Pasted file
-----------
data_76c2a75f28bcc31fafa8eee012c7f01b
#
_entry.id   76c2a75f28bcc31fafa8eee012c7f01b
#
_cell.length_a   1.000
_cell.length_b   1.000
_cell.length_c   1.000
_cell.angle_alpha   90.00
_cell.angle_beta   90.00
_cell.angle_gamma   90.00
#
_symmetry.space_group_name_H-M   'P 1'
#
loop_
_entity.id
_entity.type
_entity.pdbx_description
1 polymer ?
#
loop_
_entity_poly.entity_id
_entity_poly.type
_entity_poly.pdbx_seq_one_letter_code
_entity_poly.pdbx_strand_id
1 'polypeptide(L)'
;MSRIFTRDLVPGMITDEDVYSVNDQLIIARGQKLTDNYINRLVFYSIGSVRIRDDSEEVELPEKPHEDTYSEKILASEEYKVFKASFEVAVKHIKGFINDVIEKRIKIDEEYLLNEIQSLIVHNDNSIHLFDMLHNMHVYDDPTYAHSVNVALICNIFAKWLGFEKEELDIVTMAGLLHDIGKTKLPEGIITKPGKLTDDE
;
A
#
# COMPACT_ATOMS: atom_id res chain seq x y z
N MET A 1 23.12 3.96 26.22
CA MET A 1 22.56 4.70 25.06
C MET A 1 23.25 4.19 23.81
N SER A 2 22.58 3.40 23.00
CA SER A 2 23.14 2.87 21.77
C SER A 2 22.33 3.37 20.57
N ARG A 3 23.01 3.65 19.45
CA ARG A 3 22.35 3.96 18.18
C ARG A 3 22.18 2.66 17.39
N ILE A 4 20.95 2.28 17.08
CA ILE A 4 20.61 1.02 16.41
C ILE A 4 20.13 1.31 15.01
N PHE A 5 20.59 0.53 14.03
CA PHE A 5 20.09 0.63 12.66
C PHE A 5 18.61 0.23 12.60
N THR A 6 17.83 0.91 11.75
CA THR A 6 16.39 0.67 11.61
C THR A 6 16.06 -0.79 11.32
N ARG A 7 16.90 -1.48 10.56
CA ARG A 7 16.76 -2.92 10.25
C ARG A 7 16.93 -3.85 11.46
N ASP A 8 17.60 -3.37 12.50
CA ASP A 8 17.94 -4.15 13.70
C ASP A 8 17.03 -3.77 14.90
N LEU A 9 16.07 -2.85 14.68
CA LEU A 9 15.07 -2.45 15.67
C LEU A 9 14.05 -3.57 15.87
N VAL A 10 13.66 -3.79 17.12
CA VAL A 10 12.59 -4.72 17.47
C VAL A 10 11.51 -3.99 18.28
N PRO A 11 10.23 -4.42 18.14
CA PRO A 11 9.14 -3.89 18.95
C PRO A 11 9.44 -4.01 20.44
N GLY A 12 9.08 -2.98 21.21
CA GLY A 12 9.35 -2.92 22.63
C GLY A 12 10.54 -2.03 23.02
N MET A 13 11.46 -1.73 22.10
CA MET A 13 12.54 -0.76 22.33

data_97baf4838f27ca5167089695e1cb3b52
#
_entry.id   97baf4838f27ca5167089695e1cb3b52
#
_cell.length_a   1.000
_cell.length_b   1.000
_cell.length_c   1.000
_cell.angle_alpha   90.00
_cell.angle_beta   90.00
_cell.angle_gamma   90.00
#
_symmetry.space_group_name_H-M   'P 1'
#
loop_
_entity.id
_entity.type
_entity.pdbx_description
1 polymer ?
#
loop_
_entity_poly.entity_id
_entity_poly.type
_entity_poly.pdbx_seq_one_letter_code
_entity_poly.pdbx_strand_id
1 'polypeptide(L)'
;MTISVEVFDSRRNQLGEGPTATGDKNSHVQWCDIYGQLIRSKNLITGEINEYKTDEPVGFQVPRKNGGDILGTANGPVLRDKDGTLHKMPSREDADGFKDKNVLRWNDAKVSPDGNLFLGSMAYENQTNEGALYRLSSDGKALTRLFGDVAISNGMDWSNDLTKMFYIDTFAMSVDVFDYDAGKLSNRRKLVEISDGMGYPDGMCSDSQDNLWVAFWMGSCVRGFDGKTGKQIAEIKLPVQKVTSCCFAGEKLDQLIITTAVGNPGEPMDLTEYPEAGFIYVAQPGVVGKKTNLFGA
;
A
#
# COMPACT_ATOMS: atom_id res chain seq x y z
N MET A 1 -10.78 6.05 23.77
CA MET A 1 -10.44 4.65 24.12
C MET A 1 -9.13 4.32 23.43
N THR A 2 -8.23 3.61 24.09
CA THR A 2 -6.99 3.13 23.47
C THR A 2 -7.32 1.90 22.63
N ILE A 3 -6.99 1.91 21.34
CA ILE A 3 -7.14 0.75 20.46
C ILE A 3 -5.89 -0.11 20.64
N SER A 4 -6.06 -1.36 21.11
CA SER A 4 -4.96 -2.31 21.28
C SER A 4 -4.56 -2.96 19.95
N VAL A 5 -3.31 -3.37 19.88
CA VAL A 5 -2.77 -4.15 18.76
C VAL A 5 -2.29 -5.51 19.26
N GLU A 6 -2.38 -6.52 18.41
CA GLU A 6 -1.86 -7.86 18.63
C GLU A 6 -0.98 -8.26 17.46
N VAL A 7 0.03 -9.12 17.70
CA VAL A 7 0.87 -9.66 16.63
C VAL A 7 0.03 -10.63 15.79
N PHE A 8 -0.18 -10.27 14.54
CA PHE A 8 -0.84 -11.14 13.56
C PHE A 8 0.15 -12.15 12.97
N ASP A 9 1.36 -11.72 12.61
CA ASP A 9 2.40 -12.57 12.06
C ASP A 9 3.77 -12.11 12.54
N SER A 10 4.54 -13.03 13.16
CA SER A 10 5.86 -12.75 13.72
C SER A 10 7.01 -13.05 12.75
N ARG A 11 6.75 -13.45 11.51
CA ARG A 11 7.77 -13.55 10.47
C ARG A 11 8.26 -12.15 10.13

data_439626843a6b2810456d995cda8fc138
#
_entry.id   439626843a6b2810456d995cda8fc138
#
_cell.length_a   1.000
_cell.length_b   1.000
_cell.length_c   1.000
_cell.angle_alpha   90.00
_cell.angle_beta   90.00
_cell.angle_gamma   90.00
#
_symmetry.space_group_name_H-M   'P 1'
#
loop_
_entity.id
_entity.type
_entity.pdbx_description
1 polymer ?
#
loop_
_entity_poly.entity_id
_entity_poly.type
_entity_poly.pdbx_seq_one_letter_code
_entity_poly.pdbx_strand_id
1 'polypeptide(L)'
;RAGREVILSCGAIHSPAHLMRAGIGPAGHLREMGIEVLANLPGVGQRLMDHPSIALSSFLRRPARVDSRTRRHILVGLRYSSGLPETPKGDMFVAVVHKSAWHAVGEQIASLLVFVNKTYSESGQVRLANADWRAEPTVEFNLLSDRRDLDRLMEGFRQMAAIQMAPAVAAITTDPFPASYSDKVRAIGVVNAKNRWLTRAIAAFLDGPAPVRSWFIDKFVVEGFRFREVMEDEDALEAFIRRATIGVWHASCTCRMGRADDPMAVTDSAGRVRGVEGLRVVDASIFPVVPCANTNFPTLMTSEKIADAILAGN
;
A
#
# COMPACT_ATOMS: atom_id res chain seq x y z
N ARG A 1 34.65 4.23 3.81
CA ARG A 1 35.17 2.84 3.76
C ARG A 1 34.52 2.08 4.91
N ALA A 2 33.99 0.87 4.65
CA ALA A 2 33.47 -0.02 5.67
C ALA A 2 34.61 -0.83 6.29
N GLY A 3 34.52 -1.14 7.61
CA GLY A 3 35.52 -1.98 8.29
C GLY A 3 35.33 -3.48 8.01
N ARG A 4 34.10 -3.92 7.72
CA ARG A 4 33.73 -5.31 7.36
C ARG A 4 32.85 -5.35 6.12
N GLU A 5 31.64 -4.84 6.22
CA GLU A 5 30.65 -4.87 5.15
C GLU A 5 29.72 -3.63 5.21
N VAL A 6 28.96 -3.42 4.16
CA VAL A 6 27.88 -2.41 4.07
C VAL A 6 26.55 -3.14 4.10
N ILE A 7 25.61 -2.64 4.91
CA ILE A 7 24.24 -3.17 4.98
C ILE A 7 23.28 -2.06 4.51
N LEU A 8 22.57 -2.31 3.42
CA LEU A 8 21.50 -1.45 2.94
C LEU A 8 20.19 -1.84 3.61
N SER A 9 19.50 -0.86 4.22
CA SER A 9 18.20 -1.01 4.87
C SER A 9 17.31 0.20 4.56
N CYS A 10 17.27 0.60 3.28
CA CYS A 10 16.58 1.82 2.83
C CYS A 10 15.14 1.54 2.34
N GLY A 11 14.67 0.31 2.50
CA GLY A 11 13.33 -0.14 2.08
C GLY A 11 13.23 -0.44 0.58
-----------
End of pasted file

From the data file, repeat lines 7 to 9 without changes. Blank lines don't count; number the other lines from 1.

_cell.length_c   1.000
_cell.angle_alpha   90.00
_cell.angle_beta   90.00